What do you need the most right now?
The eminence of tablets
Many admire tablets because they look slick and have touchscreens. The reality however is that a lot of laptops nowadays also have touch support. To ignorant users, it may look as if tablets only serve to show off; nevertheless, there are areas in which they truly have the advantage over laptops.
When you compare the two gadgets and their most renowned series and models, it is noticeable that non-convertible tablets are generally way cheaper than laptops. Although demanding users can still acquire insanely sophisticated tablets at higher costs, modest users on a budget can be equally satisfied.
Through its Venue 8 Pro tablet for instance, Dell offers great features including front and rear cameras, micro-SD storage support, audio jack, micro-USB port, 32GB storage, 2GB RAM and a quad-core Intel Atom processor that can go up to 1.8GHz. The best part surely is that the 8" HD tablet, which is equipped with Windows 8.1 and 10 hours of battery life, comes with a starting price of roughly $300.
With only $100 more, one could enjoy a similar set of features and a collection of free apps–including digital audio workstation Garage Band–with Apple’s highly-rated iPad mini.
Likewise, one could aim for an all-new experience through Lenovo’s Yoga Tablet 8. At less than $300, the Chinese Android tablet raises the bar with 18 hours of battery life–enabling you to work, play and interact all day and through the night, on a single charge.
Nonetheless, despite everything, uncomfortable usage can easily be an issue for new tablet users. A lot of people still prefer to type in data with keyboards, rather than using a tablet’s touch input, which can quickly result in many errors and consume time. The act of holding up and using a tablet at the same time is also said to cause fatigue and pain in the arms and wrists of some users.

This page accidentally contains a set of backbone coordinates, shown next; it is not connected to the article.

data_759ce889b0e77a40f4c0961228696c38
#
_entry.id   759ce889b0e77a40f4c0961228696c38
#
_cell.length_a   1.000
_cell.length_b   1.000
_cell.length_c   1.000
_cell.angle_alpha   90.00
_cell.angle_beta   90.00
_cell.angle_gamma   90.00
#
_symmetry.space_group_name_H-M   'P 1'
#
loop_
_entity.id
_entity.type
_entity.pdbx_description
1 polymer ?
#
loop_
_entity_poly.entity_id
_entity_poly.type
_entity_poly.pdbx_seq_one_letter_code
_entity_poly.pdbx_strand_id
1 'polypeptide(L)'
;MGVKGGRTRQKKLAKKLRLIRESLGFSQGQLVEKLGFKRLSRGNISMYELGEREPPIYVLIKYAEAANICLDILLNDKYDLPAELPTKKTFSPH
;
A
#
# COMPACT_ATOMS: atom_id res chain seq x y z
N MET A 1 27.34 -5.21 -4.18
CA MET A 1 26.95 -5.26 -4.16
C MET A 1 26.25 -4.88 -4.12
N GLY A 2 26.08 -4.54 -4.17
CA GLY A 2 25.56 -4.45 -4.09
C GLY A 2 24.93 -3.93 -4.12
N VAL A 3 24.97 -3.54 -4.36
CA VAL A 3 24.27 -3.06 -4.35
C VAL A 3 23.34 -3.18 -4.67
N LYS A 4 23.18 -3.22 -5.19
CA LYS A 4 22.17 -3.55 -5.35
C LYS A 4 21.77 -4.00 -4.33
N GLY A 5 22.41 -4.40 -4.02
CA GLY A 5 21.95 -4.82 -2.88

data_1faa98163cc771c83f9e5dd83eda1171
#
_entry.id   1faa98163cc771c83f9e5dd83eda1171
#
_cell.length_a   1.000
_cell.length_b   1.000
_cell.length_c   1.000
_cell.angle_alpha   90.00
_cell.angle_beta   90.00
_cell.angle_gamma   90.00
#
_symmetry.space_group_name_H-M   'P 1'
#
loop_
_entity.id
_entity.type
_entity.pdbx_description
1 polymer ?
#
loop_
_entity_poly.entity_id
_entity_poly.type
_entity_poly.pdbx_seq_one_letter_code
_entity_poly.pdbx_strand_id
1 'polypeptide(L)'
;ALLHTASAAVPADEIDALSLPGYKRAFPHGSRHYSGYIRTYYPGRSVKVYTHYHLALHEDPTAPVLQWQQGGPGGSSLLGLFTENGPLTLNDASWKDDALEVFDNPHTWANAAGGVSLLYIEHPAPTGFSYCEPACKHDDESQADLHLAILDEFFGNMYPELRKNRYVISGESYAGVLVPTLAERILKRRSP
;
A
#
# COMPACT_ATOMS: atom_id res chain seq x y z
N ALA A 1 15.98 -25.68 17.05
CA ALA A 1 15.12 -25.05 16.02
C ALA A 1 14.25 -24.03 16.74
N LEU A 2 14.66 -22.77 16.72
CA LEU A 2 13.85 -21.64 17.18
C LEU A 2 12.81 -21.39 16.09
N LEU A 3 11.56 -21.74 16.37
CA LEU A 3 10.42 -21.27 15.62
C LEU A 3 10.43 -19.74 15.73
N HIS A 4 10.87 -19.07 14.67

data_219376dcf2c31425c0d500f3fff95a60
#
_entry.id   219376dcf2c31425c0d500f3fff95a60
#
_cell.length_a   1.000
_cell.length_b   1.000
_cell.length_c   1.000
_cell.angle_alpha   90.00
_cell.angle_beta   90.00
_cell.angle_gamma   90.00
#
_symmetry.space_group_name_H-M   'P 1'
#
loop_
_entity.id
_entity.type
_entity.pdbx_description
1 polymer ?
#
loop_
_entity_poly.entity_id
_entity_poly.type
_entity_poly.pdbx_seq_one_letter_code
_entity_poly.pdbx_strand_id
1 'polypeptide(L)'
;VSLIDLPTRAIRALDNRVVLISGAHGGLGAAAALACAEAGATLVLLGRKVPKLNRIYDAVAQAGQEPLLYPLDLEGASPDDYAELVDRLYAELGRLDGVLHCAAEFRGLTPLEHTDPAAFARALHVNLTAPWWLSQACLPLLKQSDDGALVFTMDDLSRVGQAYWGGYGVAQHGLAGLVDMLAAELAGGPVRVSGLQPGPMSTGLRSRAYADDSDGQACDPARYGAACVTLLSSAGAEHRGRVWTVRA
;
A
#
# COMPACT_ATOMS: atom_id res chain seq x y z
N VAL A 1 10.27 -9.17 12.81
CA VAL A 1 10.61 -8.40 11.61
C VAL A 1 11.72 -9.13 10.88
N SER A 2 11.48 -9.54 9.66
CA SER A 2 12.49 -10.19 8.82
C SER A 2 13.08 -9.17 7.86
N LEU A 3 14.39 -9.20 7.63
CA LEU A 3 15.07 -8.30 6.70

Fortunately though, such hindrances can be eliminated with little efforts, as more and more tablets these days are released with full keyboards as an add-on accessory to provide a better laptop-like experience. This obviously means throwing in more cash, but it is certainly worth your comfort… And if durability matters to you, then going all out for security via protective covers and screen protectors is a smart choice.
Today, there is a variety of operating systems to choose from. Whether you decide to join the community of Android 4.2 or iOS 7 users, you can be sure of benefiting from some of the world’s most advanced mobile technology, with over a million apps available for each OS.
Nevertheless, if you are a Windows desktop or laptop user and would love to transfer your files back and forth on your tablet, then a Windows 8 tablet should be your pick. Not only is it compatible with the same type of files (as Windows desktops), but also can it run most programs designed for full Windows computers.
A tablet like Microsoft’s 10" Surface 2 is worth exploring as well, taking into account the fact that it comes with touch-optimized versions of Word, Outlook, Excel, PowerPoint and OneNote. The downside, however, is that you might encounter limitations, as it can only run apps designed specifically for Windows RT.
Imagine yourself playing games in a standing queue, or reading the news online during breakfast, tweeting while watching a live program on TV, sending emails while lying on your back in your bed or watching a movie while traveling… These are just a few instances when a tablet will serve you better than a laptop.
As another example, editing photos on a notebook or ultrabook is very convenient, but some tasks such as drawing digital images, painting or dragging objects are generally more enjoyable on a tablet.
Finally, if oftentimes you are on the move and you tend to perform basic tasks only, why spend on a laptop’s extra features? A few bucks for select add-on accessories will probably be enough to make your tablet experience perfect.
Evidently, anyone who wishes to do a lot of work while multitasking at the same time will be better off with a laptop. Hence, the latter is often regarded as a productivity machine, while tablets are recommended for consumption. That said, if you have the cash and wish to close all gaps, then going for the duo is ideal.
Otherwise, a deep thought and further comparisons is all you need to discover the product you really need.